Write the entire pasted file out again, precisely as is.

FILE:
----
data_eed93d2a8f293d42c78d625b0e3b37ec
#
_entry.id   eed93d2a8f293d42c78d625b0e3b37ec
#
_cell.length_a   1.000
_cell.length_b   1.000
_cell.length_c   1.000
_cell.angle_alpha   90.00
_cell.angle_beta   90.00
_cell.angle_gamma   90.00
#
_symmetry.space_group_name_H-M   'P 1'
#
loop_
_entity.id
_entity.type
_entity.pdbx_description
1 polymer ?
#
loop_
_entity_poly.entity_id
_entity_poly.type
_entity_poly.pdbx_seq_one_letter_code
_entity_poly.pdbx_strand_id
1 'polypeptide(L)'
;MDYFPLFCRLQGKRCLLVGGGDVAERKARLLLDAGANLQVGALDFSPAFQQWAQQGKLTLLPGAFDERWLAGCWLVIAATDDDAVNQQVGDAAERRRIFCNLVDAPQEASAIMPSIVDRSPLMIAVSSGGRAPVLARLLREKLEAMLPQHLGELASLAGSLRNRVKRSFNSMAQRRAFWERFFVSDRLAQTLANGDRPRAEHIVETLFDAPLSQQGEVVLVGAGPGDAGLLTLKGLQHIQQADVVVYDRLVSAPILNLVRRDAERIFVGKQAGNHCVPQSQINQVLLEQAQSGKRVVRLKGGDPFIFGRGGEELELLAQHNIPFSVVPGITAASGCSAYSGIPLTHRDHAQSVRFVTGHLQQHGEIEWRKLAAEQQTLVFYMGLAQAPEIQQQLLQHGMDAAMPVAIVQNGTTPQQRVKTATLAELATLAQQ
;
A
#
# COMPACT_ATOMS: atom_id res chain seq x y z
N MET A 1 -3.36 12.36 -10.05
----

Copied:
data_eed93d2a8f293d42c78d625b0e3b37ec
#
_entry.id   eed93d2a8f293d42c78d625b0e3b37ec
#
_cell.length_a   1.000
_cell.length_b   1.000
_cell.length_c   1.000
_cell.angle_alpha   90.00
_cell.angle_beta   90.00
_cell.angle_gamma   90.00
#
_symmetry.space_group_name_H-M   'P 1'
#
loop_
_entity.id
_entity.type
_entity.pdbx_description
1 polymer ?
#
loop_
_entity_poly.entity_id
_entity_poly.type
_entity_poly.pdbx_seq_one_letter_code
_entity_poly.pdbx_strand_id
1 'polypeptide(L)'
;MDYFPLFCRLQGKRCLLVGGGDVAERKARLLLDAGANLQVGALDFSPAFQQWAQQGKLTLLPGAFDERWLAGCWLVIAATDDDAVNQQVGDAAERRRIFCNLVDAPQEASAIMPSIVDRSPLMIAVSSGGRAPVLARLLREKLEAMLPQHLGELASLAGSLRNRVKRSFNSMAQRRAFWERFFVSDRLAQTLANGDRPRAEHIVETLFDAPLSQQGEVVLVGAGPGDAGLLTLKGLQHIQQADVVVYDRLVSAPILNLVRRDAERIFVGKQAGNHCVPQSQINQVLLEQAQSGKRVVRLKGGDPFIFGRGGEELELLAQHNIPFSVVPGITAASGCSAYSGIPLTHRDHAQSVRFVTGHLQQHGEIEWRKLAAEQQTLVFYMGLAQAPEIQQQLLQHGMDAAMPVAIVQNGTTPQQRVKTATLAELATLAQQ
;
A
#
# COMPACT_ATOMS: atom_id res chain seq x y z
N MET A 1 -3.36 12.36 -10.05